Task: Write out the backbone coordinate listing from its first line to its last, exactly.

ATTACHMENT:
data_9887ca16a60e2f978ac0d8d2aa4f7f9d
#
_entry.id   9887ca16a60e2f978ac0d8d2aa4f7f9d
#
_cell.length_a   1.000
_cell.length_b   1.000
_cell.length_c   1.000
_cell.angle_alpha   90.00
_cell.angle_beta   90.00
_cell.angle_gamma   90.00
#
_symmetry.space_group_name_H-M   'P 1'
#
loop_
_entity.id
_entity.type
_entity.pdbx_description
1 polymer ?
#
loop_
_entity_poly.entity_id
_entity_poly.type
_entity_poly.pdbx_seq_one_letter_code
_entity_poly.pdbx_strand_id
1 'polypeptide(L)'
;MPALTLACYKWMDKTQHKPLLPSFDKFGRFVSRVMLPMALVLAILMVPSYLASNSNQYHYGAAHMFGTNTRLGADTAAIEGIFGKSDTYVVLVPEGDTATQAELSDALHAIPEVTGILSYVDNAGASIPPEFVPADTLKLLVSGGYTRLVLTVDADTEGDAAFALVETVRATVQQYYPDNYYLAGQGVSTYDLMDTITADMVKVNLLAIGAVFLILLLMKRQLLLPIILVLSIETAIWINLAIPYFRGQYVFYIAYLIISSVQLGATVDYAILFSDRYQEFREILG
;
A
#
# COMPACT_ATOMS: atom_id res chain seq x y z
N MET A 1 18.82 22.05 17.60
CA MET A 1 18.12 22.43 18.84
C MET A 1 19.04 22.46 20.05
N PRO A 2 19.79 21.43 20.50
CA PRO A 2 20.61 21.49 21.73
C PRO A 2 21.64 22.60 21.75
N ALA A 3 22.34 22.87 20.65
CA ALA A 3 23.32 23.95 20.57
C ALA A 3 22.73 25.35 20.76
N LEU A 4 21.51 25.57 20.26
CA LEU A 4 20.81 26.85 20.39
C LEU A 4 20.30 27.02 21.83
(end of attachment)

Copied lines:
data_9887ca16a60e2f978ac0d8d2aa4f7f9d
#
_entry.id   9887ca16a60e2f978ac0d8d2aa4f7f9d
#
_cell.length_a   1.000
_cell.length_b   1.000
_cell.length_c   1.000
_cell.angle_alpha   90.00
_cell.angle_beta   90.00
_cell.angle_gamma   90.00
#
_symmetry.space_group_name_H-M   'P 1'
#
loop_
_entity.id
_entity.type
_entity.pdbx_description
1 polymer ?
#
loop_
_entity_poly.entity_id
_entity_poly.type
_entity_poly.pdbx_seq_one_letter_code
_entity_poly.pdbx_strand_id
1 'polypeptide(L)'
;MPALTLACYKWMDKTQHKPLLPSFDKFGRFVSRVMLPMALVLAILMVPSYLASNSNQYHYGAAHMFGTNTRLGADTAAIEGIFGKSDTYVVLVPEGDTATQAELSDALHAIPEVTGILSYVDNAGASIPPEFVPADTLKLLVSGGYTRLVLTVDADTEGDAAFALVETVRATVQQYYPDNYYLAGQGVSTYDLMDTITADMVKVNLLAIGAVFLILLLMKRQLLLPIILVLSIETAIWINLAIPYFRGQYVFYIAYLIISSVQLGATVDYAILFSDRYQEFREILG
;
A
#
# COMPACT_ATOMS: atom_id res chain seq x y z
N MET A 1 18.82 22.05 17.60
CA MET A 1 18.12 22.43 18.84
C MET A 1 19.04 22.46 20.05
N PRO A 2 19.79 21.43 20.50
CA PRO A 2 20.61 21.49 21.73
C PRO A 2 21.64 22.60 21.75
N ALA A 3 22.34 22.87 20.65
CA ALA A 3 23.32 23.95 20.57
C ALA A 3 22.73 25.35 20.76
N LEU A 4 21.51 25.57 20.26
CA LEU A 4 20.81 26.85 20.39
C LEU A 4 20.30 27.02 21.83